Wednesday, May 23, 2012

Fantastic Extravagance

On Monday I wondered when the Oriental Poppies would "pop".

Tuesday morning they had!
I awoke early, looked out our kitchen window and into the garden where I could see the striking orange poppy easing its way free from the green fingers of its shell.

Had the sound of the "pop" awakened me?

I've never actually seen in person a butterfly emerge from its cocoon.
The poppy's release reminds me the time lapse photography I've seen of the butterflies.

The center...oh so exotically beautiful!

The first poppies are always the most exciting to see.
There are plenty more to come; by next week this part of the garden with be filled with orange and scarlet petals.

If I had little ones at home, I would have picked this "cracked" bud, and placed it in a vase on the kitchen table to watch while breakfast was being consumed.
A bit of heat...and the flowers unfurl swiftly.
And sometimes a gentle pop can even be heard.

"Fantastic Extravagance"
Do you agree that is the message that the Oriental Poppy blossom conveys?
(I'm thinking this photo may be "above the mantel" enlargement worthy...)

An early scarlet corn poppy tries unsuccessful to compete with the Oriental.
"Consolation"  is the meaning of this flower: it causes sleep which is a comfort in painful times.

The white lined casted off bud case fragments still lingers at the throat of this particular poppy. 

Frenchie has joined me in the garden.
Would you care to join me too?
This time I will guide you about while teaching you about the Language of Flowers.

I  have owned flower language books for years, books that gave meaning to flowers that were treasured by the Victorians as a means of communicating secretly.
Over the centuries conflicting meanings have been given to flowers, even within a single book.
A yellow rose, for instance, is said to mean "Jealousy" on one page and "Infidelity" on another page of the same book.
Author Diffenbaugh has spun a perfect summer "chic lit" romance story in her book "The Language of Flowers", and has even taken it upon herself to work through multiple language of flower books to learn the language of flowers and included a dictionary at the end of her novel.

Lately I have had a difficult time enjoying novels.  I tend to close the last page and feel like I wanted both my money and my time back.
Not the case with this book.
Not at all.
If you are looking for a great book to read...this is it.

So who is interested in strolling the garden and figuring out the meaning of flowers?
Big yawn from Tate, a turned back from Bitsy.
I will take that as a "no" from both of them.
I am pretty good at understanding the Language of Cats

Hart listened to what I planned to do in the garden. 

No interest.
All righty we go without the cats!

Iris= Message/Good News

Flowers shaded orange=Passion/Desire

Blue hued Iris=Treasured Friendship/Faith and Hope

Coral/Orange Rose: Fascination
(My favorite color of rose...also passion/desire.)

Dianthus=Make Haste

Striped version=refusal, I can't be with you.

(Don't you think every bridal bouquet should have a bit of ivy?)
This is Boston/Japanese Ivy.
There is probably a secondary meaning, but I haven't found it yet.


Bleeding Heart = Grace
 (I am wondering: in motion or as in God's grace?  I like God's Grace/forgiveness)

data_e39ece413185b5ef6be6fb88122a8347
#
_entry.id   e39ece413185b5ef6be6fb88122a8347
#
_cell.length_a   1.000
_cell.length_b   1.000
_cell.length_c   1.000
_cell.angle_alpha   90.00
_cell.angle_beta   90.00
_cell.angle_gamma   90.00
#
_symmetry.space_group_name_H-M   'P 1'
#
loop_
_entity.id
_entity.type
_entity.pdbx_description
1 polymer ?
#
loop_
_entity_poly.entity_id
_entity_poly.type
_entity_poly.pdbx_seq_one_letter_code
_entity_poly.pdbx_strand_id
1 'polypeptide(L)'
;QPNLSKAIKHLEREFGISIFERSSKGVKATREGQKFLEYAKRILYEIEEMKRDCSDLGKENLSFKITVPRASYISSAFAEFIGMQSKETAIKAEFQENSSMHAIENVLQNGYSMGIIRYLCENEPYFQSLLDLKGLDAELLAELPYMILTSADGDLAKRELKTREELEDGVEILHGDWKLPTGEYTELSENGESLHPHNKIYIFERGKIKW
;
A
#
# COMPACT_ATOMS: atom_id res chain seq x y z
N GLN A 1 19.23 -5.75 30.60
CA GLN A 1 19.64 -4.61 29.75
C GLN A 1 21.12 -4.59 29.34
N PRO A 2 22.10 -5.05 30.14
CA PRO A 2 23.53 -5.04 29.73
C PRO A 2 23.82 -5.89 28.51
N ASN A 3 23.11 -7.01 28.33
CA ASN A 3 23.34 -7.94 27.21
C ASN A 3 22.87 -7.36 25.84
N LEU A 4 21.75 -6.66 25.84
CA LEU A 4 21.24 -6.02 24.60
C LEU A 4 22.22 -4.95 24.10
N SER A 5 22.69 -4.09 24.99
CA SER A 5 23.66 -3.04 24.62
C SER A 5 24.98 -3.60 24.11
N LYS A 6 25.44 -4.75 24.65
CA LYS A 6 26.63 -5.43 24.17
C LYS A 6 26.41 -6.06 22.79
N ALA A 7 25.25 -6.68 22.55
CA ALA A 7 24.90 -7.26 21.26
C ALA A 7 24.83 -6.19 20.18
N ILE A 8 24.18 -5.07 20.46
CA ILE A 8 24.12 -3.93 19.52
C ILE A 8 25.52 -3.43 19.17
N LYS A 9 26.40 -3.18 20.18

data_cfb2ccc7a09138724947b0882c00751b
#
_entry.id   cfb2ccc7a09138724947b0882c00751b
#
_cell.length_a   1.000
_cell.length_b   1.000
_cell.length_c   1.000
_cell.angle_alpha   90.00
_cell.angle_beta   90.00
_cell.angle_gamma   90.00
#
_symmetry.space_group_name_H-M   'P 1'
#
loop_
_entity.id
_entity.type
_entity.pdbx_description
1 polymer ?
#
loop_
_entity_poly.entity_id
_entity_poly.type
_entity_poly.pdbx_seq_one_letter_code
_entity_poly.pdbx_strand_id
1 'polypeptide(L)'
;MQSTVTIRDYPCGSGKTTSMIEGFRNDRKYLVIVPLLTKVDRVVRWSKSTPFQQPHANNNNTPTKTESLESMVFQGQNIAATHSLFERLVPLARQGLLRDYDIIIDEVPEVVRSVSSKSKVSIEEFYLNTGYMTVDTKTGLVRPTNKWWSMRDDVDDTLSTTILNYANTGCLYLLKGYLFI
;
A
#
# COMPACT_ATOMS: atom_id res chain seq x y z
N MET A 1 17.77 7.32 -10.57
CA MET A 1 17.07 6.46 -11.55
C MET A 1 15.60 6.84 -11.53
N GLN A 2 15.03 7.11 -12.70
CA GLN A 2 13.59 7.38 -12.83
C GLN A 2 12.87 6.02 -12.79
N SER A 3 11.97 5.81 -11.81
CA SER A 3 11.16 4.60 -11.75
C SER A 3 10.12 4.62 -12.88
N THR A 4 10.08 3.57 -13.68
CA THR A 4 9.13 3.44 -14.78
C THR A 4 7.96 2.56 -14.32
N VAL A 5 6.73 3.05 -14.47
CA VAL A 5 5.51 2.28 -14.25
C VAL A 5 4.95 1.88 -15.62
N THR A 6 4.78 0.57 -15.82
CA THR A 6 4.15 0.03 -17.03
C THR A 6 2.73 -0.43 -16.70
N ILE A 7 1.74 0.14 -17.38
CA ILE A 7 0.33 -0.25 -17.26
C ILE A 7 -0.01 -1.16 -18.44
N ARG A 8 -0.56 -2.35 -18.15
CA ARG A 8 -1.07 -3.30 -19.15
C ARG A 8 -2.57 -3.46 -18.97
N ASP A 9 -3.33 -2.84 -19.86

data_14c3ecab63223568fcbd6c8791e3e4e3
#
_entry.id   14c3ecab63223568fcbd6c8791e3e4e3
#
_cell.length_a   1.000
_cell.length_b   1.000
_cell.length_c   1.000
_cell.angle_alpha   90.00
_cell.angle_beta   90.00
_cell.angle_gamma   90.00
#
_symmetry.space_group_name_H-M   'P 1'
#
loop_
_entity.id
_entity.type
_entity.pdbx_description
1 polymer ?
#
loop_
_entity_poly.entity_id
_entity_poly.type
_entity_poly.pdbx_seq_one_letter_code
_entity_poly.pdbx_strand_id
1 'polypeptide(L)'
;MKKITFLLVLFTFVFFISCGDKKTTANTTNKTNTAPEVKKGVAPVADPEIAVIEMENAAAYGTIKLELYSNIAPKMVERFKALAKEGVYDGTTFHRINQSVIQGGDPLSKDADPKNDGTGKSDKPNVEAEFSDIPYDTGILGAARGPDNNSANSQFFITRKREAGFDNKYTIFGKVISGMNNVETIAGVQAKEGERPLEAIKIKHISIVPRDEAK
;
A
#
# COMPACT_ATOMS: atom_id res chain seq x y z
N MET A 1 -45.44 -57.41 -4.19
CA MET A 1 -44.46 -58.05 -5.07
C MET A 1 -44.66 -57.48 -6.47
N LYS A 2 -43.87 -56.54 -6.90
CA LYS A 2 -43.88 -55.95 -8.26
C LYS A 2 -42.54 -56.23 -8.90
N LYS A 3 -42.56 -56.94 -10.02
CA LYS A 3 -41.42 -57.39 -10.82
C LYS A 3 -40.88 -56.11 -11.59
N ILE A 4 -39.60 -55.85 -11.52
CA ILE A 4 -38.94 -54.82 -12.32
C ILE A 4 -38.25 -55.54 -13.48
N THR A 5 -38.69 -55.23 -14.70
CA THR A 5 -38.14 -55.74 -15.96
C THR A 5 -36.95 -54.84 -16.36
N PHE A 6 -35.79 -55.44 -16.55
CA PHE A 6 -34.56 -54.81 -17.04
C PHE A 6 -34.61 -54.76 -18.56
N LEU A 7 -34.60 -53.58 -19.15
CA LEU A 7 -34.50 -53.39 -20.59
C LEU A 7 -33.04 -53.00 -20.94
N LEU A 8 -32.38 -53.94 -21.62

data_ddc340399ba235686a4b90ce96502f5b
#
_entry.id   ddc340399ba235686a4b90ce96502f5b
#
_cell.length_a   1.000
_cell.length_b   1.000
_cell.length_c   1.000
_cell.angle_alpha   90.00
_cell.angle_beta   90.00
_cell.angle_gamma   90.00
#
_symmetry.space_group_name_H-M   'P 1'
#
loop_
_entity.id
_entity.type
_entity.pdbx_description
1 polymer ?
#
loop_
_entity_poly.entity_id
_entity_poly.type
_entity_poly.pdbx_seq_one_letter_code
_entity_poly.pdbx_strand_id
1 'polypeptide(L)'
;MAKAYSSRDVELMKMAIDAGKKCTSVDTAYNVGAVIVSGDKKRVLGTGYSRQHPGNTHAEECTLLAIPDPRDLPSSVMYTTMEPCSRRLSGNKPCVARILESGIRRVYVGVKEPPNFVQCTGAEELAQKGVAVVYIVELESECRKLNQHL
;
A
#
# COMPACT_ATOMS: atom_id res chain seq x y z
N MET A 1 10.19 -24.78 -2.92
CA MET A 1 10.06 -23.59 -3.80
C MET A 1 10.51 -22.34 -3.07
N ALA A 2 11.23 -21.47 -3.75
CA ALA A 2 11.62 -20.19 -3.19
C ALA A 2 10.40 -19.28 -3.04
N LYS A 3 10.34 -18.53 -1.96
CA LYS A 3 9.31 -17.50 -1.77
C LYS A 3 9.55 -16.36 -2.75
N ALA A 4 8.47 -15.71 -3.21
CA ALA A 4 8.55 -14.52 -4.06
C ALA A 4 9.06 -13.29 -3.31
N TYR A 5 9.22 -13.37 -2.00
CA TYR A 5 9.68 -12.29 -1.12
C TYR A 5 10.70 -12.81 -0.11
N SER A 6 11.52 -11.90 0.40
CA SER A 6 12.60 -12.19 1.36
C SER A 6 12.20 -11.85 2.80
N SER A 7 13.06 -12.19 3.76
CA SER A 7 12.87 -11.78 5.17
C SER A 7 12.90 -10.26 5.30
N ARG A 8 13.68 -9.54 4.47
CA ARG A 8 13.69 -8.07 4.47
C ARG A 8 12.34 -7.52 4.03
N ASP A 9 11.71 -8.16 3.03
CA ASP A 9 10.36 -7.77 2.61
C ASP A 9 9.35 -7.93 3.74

Hosta = Devotion
Maple= Elegance/Reserve
Coral Bells = Dainty Pleasures
Lobelia =  malevolence and ill will (yikes!)

Dahlia = Dignity

Yellow Rose = Jealousy, Infidelity
(oops, I just planted two of them...)
In TEXAS a yellow rose  means "True and Undying Love"
Those ten years in Texas must of sunk in to my soul in order for me to want two yellow rose bushes in my garden.

Gerber Daisy = Cheerfulness
Alyssum = Worth Beyond Beauty
Primrose = Childhood
Pansy/Viola = Think of me
(johnny jump ups: My thoughts are about you)
Strawberry = Perfection
(the book has a comment about a bride carrying a bowl of strawberries...) 

Orange and more orange....gotta be something about passion and desire going on here in my garden.

The color white symbolizes purity.
So a two tone white/lavender iris would mean....???
Purity in Treasured Friendship?
(Probably a crushing message to send to a wooing male suitor!)

I think Tate regretted  his earlier indifference and was trying to send me a message...hee hee...

Wonder what two toned apricot and lavender iris would mean??

Catmint = Fragrance

Grass = Submission

Purple Iris = Wisdom and Compliments
Maple = Elegance and Reserve

Pure Wisdom/ Pure Compliments

An almost black iris....hmmm.
Could be Deep Wisdom or (if it was up to me) Enchantment

Yellow/Orange Poppy = Wealth/Success

(Figures since it is California's state flower!)

I have to warn you: I have found it addicting to look up the meanings of flowers in books and on the Internet.
One Internet site even charted the changes in meaning over the centuries!

Rhubarb = Advice
Nasturtium =  Impetuous Love

Morning Glories = Coquetry

Moss = Maternal Love

Lily of the Valley = Return of Happiness

Lark's Spur = Lightness

Baby's Breath = Ever lasting Love.

Marigold = Grief

Sunflower = False Riches (so much for brides toting a single huge sunflower!)

I have learned that the meaning of the flowers were changed by their position in a bouquet.  A flower up high was an affirmation of the meaning, the same flower low in the arrangement would mean the negative of the meaning.

Here's a LINK to  a site that assigns basic meaning to flowers by color.
What a lovely tactile practice communicating with flowers must have been.
Any chance it could be revived?
I'm thinking the novel I mentioned earlier could be just what is needed to jump start the practice all over again.